What is Positive Ambiguity?

According to the 2017 Global Innovation Index, last year Australia fell 4 spots to 23rd.

After almost 200 innovation projects over nearly 10 years, we've found that there is a tremendous gap between many organisations’ ambitions to innovate, to disrupt and design compelling new offers and the reality of leadership, systems and structures connected to innovation. This is a gap between what organisations say and how they actually behave and think

We have seen this attitude gap too many times, so we thought it was about time we did something about it!

Last year, we secured government funding to unpack the attitudinal frameworks that support successful innovation, in particular into the idea of ‘Positive Ambiguity’.  This project has so far entailed 100’s of hours of desk research and we’ve personally interviewed a cross-section of over 50 of Australia’s most innovative organisations.

Right now, we are ready to move into the quantitative research so we've partnered with The Science of Innovation Lab at UNSW to develop the 'Positive Ambiguity' metric.

This system will be designed to understand your organisation's current disposition towards ambiguity and the implications of this score for your organisation's creativity, speed of decision-making, experimentation and resultant innovation capacity. 

In our inaugural year, we are giving interested participants customized insights into their business and employees' ambiguity tolerance with relevant implications for their organisation's creativity, speed of decision-making, experimentation and resultant innovation capacity, benchmarked against industry and peers.


Benchmark Your Organisation's 'Positive Ambiguity' Score


To obtain this score and receive customised insights for your organisation, please register your interest below

Name *

'Positive Ambiguity' In The News



Embracing Positive Ambiguity: A Challenge of "Nature" and "Nurture"


Over the course of our interviews with business leaders across Australia we've identified a number of fundamental principles that underpin an individual's capacity to embrace and excel in situations of ambiguity. 

Our Nature means we have a default setting that makes us uncomfortable with uncertainty:

  • inherent cognitive biases and cognitive fatigue in both individuals and teams mean we need to re-wire our brains- AND OUR ORGANISATIONS - around a positive ambiguity to combat the negative ambiguity of these dangerous biases
  • the pressure on leaders to minimise risk & uncertainty requires a recognition that uncertainty and complexity are unavoidable – and nurture adaptive behaviours to help you deal with the heat.
  • heightened siloisation in Australian organisations, and the risks of isolating innovation into innovation labs, rather than full cultural change

But, there are 4 key ways that we can Nurture a higher tolerance for Positive Ambiguity, and start to re-wire our factory settings:

  • Embracing complexity by embedding design thinking and discovery processes to deal with unprecedented, rapid change
  • 3 steps to overcoming the data paradox: get comfortable with incomplete data, upweight qualitative data and get better at storytelling in the boardroom
  • Focusing on problem-centricity: remain solution-agnostic for as long as possible
  • Reframing failure:  think of innovation as business experiments, where stopping early is still a successful result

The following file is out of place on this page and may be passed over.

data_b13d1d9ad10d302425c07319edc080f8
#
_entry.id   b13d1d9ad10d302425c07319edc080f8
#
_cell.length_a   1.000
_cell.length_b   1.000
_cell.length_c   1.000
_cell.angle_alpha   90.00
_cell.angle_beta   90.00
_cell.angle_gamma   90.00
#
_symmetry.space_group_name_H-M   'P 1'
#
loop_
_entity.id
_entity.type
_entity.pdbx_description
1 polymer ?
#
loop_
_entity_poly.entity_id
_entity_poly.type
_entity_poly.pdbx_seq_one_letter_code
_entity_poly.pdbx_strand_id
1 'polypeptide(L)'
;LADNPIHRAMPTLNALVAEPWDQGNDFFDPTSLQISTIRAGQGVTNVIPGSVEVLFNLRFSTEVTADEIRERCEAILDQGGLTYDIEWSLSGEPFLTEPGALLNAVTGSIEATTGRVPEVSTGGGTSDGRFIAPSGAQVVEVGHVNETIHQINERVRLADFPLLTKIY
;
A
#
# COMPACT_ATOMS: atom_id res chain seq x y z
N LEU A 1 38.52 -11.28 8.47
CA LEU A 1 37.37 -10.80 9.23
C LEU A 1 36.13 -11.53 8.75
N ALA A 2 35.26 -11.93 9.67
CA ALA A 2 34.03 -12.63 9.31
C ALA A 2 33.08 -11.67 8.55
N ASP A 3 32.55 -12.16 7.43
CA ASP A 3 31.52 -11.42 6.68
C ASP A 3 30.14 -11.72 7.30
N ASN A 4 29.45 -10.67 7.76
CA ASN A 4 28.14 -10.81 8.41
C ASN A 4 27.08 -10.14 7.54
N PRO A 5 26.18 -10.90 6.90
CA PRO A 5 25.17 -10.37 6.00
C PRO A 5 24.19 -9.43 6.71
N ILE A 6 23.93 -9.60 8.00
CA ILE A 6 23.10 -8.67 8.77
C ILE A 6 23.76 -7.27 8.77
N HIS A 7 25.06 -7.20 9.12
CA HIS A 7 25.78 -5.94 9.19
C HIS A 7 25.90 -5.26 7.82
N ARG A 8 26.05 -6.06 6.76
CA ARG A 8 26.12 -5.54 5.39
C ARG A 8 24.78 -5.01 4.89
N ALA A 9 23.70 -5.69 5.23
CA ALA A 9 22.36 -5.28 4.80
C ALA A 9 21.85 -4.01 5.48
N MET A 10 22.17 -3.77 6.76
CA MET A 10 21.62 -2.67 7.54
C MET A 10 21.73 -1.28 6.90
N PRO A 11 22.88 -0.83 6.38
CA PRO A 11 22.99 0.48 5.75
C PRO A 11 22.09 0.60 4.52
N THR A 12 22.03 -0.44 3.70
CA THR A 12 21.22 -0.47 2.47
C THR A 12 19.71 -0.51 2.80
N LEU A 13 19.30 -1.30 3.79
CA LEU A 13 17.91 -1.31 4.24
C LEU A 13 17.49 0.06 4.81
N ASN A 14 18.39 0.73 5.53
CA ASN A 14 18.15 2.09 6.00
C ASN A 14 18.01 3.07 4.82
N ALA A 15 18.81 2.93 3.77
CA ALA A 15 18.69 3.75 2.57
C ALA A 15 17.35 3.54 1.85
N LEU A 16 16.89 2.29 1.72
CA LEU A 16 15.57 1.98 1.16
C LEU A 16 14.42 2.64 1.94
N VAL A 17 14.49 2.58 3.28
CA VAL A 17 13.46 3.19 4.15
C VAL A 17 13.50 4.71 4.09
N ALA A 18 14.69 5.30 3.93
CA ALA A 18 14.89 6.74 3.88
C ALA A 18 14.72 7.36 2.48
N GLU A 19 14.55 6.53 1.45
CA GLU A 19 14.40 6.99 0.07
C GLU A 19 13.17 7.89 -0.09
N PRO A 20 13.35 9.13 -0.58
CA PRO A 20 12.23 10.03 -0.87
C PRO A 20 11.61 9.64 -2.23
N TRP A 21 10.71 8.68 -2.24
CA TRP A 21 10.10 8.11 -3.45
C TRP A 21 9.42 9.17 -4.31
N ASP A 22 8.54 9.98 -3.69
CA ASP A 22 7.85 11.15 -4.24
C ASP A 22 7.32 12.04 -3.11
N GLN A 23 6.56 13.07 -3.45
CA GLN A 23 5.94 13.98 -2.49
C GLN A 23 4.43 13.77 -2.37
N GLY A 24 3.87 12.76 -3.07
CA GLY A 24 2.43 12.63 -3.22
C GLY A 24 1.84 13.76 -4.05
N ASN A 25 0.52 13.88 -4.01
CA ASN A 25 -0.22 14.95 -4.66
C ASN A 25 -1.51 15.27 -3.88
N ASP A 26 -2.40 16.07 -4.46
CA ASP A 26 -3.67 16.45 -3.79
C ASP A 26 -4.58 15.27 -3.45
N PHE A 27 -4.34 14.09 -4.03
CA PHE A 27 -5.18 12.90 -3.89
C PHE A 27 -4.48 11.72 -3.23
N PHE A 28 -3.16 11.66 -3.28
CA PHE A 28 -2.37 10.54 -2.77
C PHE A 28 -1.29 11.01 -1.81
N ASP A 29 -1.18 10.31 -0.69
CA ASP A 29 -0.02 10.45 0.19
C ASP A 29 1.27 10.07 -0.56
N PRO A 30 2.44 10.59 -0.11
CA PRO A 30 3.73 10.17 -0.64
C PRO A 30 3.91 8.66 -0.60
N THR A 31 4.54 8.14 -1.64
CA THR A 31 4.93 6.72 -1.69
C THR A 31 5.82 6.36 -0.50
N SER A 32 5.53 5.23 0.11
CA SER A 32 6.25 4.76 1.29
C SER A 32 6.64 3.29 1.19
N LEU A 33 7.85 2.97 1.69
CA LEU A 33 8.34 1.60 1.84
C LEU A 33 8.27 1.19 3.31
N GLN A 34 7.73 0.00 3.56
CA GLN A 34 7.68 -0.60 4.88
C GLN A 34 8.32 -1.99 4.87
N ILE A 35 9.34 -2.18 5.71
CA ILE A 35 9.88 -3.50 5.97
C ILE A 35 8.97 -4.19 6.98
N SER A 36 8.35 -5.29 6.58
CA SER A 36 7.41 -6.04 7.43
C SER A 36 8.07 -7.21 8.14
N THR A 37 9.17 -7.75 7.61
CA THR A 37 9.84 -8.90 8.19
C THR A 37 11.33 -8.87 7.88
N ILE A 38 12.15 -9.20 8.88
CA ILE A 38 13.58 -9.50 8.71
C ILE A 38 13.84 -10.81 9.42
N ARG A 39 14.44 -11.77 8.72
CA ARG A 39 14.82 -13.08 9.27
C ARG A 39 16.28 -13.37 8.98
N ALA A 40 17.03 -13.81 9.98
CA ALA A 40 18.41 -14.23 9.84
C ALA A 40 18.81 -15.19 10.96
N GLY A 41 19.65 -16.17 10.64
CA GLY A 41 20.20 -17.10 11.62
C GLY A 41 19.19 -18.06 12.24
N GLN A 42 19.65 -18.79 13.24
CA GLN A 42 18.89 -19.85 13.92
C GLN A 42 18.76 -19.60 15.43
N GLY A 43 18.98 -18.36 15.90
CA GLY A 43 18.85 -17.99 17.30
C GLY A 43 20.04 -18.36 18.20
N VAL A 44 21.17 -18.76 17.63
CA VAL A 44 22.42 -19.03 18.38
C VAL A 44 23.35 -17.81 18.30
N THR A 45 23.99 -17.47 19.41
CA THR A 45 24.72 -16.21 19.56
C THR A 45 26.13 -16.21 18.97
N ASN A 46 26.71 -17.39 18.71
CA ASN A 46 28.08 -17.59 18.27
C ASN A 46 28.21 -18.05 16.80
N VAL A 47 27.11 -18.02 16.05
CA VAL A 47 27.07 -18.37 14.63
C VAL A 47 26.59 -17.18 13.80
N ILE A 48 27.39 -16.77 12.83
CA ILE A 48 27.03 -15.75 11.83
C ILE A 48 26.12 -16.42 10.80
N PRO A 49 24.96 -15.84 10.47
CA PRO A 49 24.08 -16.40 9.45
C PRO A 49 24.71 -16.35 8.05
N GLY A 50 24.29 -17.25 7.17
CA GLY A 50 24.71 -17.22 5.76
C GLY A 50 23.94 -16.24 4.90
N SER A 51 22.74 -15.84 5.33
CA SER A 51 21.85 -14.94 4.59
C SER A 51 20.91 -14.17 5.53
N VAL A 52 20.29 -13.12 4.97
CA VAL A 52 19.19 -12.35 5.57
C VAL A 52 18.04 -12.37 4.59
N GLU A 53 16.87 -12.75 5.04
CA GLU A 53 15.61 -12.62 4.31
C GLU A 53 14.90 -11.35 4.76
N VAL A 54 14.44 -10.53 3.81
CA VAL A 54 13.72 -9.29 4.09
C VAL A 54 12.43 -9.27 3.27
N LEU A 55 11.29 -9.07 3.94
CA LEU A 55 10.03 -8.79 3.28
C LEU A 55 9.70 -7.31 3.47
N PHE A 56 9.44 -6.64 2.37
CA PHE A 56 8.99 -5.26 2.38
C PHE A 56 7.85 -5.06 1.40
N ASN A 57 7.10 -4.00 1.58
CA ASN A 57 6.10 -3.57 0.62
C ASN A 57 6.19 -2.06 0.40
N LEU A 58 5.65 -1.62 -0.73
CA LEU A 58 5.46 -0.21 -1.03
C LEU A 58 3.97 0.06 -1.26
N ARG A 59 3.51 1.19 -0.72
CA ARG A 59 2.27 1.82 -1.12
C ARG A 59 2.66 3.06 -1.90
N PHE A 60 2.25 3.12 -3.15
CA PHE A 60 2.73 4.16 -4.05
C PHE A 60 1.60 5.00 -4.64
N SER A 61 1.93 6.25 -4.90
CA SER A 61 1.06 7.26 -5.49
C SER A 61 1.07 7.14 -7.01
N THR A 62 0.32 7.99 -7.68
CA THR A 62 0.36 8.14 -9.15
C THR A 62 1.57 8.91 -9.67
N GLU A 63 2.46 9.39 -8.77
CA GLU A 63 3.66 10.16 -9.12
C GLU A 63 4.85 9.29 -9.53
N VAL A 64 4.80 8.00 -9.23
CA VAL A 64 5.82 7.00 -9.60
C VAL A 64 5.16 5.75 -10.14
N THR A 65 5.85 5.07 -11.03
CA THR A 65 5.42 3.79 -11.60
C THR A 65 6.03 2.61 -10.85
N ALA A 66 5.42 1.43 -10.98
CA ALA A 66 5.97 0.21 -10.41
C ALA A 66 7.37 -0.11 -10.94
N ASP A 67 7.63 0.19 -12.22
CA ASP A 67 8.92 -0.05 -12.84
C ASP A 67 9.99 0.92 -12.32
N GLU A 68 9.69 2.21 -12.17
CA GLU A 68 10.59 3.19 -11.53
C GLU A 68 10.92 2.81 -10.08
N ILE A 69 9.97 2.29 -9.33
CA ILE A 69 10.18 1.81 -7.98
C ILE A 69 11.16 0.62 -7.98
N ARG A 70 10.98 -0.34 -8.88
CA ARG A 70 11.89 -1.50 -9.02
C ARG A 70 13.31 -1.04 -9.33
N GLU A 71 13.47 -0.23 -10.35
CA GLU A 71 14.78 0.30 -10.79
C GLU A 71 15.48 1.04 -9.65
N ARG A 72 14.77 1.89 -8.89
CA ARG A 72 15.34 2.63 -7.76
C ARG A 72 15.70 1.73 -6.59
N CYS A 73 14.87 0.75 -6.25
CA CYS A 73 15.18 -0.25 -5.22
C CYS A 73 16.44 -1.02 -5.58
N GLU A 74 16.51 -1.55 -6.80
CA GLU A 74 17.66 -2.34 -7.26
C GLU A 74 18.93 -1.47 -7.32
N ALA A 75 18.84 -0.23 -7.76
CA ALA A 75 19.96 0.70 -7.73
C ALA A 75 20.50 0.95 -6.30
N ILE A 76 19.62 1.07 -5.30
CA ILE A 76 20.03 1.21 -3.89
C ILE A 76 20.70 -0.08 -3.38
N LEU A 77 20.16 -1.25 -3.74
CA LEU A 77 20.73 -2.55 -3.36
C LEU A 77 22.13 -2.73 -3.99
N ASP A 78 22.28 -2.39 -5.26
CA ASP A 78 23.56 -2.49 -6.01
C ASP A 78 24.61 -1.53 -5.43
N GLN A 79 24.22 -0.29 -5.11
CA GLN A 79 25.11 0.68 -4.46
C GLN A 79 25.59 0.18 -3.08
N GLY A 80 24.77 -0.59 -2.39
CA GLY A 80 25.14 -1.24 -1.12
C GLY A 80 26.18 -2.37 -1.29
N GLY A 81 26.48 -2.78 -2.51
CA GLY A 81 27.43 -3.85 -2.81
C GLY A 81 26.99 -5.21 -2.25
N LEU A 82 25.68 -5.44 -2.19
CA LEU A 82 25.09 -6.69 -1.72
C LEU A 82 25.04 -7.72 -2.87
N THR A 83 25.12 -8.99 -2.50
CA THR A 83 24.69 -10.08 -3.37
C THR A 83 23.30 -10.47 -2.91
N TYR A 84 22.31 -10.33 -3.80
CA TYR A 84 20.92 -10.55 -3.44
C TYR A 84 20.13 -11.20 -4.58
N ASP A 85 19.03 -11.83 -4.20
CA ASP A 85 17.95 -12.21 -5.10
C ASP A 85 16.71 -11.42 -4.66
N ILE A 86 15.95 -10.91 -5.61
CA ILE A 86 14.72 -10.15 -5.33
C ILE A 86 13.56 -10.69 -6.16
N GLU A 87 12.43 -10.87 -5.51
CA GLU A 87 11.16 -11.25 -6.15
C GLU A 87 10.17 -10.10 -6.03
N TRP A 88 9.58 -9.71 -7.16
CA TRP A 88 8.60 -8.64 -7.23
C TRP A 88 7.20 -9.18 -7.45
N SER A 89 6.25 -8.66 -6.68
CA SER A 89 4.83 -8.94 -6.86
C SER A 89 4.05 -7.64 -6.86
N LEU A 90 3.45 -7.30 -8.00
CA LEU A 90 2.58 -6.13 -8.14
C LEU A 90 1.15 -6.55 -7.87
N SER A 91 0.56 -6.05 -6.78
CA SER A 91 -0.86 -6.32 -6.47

What We Heard From Industry Leaders Across Australia


You have to play with uncertainty, learn from it… but then you have to stop and say that based on your assumptions this is the best you can do… and then test your assumptions going forward.
— Dr Peter Hayward, Swinburne University
One of hardest things about working with start-ups is convincing them how much uncertainty still exists in their plans… It’s our job to make you stop, hit rewind, go back with us to really clarify the problem you’re solving.
— Alan Jones, Startup Advisor, BlueChilli
Everyone hates the word ‘failure’, so we reframe it as ‘learning’. What really works is the scientific language of experimentation and the language of the business model canvas.
Everyone talks about getting comfortable with failure. Today’s leading companies are comfortable accepting failure - what we need to do is fail faster... we’ve got to get better at stopping. It’s hard because you’re ultimately dealing with humans who push things along because they’re passionate, because they want it to work. You might succeed but what if it wasn’t right for the company, for the brand.
— John Moore, Digital and Transformation Leader, Bupa
“Move away from established ways of working. The more we can rattle the cage of traditionalism, the more we can get people to think differently... we can say a lot about being open to ideas, but people can still feel like they need permission to problem solve or make suggestions for improvements.”
— Liz McPherson, Chief Culture Officer, Future Fund
Management teams are paid to make perfect decisions with imperfect information; to grow in confidence when dealing with unknowns. There is a big difference between making irrational decisions and making decisions with a degree of uncertainty. Uncertainty is at odds with the theory that great management comes from making data-qualified decisions.
— Alistair Venn, Managing Director, Menulog
One of the issues I see with a lot of apps is that they are solving problems that aren’t real - because they rely on behaviour that doesn’t/won’t exist at a practical level, rather than a theoretical level. Like new diagnostics software tools. Too often these tools make it difficult for the doctor, or have no real reward. Do they actually care enough to do the new thing? 99% of the time they don’t. It’s an elegant solution, but no-one will use it. We go to MVP as quickly as possible, then do lots of user testing.
— Cathie Reid, Co-founder, EPIC Pharmacy